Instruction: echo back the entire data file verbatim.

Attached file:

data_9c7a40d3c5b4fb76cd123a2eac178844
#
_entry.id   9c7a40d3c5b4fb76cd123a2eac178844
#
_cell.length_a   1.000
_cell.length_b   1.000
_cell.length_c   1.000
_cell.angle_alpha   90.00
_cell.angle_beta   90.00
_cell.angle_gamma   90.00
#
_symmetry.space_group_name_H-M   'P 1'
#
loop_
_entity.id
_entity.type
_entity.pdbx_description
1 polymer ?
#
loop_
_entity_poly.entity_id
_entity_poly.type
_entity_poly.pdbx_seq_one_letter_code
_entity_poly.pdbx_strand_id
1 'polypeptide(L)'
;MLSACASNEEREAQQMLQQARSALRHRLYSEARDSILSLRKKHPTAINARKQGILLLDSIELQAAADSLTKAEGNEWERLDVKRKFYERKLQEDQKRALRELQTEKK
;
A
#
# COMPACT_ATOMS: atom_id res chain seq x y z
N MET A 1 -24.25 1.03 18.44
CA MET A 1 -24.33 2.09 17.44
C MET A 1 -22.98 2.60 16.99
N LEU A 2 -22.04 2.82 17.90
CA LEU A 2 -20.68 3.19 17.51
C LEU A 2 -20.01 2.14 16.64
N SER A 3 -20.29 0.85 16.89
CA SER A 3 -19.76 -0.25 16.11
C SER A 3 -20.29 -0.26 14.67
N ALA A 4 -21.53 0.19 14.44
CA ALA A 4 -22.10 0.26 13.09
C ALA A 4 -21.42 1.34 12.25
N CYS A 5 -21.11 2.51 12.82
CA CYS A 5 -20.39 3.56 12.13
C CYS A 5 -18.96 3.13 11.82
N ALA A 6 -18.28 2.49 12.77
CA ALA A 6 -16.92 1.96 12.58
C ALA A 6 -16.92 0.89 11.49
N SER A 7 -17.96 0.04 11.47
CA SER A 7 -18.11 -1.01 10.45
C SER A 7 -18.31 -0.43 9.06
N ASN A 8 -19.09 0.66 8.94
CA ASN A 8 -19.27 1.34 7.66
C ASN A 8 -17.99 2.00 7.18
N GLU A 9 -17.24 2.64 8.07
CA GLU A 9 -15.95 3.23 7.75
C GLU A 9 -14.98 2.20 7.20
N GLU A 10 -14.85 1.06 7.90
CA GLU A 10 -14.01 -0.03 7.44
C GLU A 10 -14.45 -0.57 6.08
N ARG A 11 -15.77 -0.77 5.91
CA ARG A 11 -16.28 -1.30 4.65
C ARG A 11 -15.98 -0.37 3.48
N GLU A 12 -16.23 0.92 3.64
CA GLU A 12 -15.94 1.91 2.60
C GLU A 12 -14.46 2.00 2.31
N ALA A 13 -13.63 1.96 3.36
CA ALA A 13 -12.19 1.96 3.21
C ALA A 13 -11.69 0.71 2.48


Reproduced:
data_9c7a40d3c5b4fb76cd123a2eac178844
#
_entry.id   9c7a40d3c5b4fb76cd123a2eac178844
#
_cell.length_a   1.000
_cell.length_b   1.000
_cell.length_c   1.000
_cell.angle_alpha   90.00
_cell.angle_beta   90.00
_cell.angle_gamma   90.00
#
_symmetry.space_group_name_H-M   'P 1'
#
loop_
_entity.id
_entity.type
_entity.pdbx_description
1 polymer ?
#
loop_
_entity_poly.entity_id
_entity_poly.type
_entity_poly.pdbx_seq_one_letter_code
_entity_poly.pdbx_strand_id
1 'polypeptide(L)'
;MLSACASNEEREAQQMLQQARSALRHRLYSEARDSILSLRKKHPTAINARKQGILLLDSIELQAAADSLTKAEGNEWERLDVKRKFYERKLQEDQKRALRELQTEKK
;
A
#
# COMPACT_ATOMS: atom_id res chain seq x y z
N MET A 1 -24.25 1.03 18.44
CA MET A 1 -24.33 2.09 17.44
C MET A 1 -22.98 2.60 16.99
N LEU A 2 -22.04 2.82 17.90
CA LEU A 2 -20.68 3.19 17.51
C LEU A 2 -20.01 2.14 16.64
N SER A 3 -20.29 0.85 16.89
CA SER A 3 -19.76 -0.25 16.11
C SER A 3 -20.29 -0.26 14.67
N ALA A 4 -21.53 0.19 14.44
CA ALA A 4 -22.10 0.26 13.09
C ALA A 4 -21.42 1.34 12.25
N CYS A 5 -21.11 2.51 12.82
CA CYS A 5 -20.39 3.56 12.13
C CYS A 5 -18.96 3.13 11.82
N ALA A 6 -18.28 2.49 12.77
CA ALA A 6 -16.92 1.96 12.58
C ALA A 6 -16.92 0.89 11.49
N SER A 7 -17.96 0.04 11.47
CA SER A 7 -18.11 -1.01 10.45
C SER A 7 -18.31 -0.43 9.06
N ASN A 8 -19.09 0.66 8.94
CA ASN A 8 -19.27 1.34 7.66
C ASN A 8 -17.99 2.00 7.18
N GLU A 9 -17.24 2.64 8.07
CA GLU A 9 -15.95 3.23 7.75
C GLU A 9 -14.98 2.20 7.20
N GLU A 10 -14.85 1.06 7.90
CA GLU A 10 -14.01 -0.03 7.44
C GLU A 10 -14.45 -0.57 6.08
N ARG A 11 -15.77 -0.77 5.91
CA ARG A 11 -16.28 -1.30 4.65
C ARG A 11 -15.98 -0.37 3.48
N GLU A 12 -16.23 0.92 3.64
CA GLU A 12 -15.94 1.91 2.60
C GLU A 12 -14.46 2.00 2.31
N ALA A 13 -13.63 1.96 3.36
CA ALA A 13 -12.19 1.96 3.21
C ALA A 13 -11.69 0.71 2.48